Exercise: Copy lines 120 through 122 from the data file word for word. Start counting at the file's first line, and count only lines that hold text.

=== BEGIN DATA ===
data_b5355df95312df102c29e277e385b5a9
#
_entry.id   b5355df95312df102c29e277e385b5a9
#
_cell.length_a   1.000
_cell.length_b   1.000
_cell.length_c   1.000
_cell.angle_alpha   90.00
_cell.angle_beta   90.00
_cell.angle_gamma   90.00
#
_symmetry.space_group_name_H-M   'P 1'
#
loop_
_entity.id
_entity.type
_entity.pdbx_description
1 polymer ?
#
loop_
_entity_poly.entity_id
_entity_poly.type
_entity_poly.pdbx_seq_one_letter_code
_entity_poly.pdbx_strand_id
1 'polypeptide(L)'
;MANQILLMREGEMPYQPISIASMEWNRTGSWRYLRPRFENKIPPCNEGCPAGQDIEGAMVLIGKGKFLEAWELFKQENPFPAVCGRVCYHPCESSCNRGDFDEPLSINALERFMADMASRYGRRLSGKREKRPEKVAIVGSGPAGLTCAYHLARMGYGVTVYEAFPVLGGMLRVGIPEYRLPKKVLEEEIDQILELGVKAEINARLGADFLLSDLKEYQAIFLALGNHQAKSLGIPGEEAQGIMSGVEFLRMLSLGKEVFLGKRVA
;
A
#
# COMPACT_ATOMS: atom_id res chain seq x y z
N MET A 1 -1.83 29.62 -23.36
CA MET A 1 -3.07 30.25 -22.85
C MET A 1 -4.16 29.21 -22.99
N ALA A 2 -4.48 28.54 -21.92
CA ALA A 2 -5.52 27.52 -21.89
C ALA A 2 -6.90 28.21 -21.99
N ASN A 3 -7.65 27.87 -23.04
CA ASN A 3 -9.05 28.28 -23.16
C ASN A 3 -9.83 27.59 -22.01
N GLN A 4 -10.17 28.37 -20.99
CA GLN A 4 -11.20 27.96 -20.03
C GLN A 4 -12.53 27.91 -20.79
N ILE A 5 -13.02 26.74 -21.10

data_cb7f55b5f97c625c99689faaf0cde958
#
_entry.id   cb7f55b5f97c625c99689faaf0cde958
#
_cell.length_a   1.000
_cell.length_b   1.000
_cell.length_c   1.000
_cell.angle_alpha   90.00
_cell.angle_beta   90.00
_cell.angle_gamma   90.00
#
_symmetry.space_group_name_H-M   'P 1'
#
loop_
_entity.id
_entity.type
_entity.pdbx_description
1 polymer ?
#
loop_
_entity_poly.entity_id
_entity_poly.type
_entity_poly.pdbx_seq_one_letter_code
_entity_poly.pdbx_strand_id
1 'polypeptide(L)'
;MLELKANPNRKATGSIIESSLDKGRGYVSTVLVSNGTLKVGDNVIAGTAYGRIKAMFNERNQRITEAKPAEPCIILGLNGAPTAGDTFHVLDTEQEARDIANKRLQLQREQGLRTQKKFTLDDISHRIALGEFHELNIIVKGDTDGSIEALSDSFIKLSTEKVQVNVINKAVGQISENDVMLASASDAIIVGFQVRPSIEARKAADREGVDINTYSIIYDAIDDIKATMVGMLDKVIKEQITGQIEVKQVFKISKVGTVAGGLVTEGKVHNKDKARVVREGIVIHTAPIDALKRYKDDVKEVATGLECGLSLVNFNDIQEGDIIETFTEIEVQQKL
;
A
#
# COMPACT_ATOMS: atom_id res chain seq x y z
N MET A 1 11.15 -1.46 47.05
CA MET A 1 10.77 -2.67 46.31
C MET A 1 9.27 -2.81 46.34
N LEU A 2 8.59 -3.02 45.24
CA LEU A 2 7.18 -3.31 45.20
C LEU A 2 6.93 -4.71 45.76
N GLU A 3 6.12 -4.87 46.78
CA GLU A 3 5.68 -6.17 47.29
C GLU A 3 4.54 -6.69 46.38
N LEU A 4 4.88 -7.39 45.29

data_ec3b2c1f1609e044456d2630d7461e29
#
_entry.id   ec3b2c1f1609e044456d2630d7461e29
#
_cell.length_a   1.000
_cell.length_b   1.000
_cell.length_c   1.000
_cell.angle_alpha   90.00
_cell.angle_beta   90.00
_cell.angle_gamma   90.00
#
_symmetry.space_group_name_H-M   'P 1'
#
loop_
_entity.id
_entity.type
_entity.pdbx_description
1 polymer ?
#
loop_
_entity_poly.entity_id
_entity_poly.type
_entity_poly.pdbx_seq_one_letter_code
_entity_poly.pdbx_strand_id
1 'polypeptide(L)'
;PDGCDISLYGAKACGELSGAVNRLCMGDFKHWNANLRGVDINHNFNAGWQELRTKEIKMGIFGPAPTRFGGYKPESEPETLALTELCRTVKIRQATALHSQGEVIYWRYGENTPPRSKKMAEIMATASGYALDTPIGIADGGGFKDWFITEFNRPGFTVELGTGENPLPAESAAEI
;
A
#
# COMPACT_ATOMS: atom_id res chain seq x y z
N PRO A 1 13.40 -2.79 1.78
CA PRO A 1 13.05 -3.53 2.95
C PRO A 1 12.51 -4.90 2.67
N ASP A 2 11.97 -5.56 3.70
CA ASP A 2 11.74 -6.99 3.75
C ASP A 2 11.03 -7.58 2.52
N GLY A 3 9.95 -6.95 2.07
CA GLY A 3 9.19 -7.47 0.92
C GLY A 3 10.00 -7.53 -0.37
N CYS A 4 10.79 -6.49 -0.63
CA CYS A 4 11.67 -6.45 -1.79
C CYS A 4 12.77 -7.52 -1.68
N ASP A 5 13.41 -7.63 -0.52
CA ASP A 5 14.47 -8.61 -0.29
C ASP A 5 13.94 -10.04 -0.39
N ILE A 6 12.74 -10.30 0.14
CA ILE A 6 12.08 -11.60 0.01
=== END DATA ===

N GLY A 3 9.95 -6.95 2.07
CA GLY A 3 9.19 -7.47 0.92
C GLY A 3 10.00 -7.53 -0.37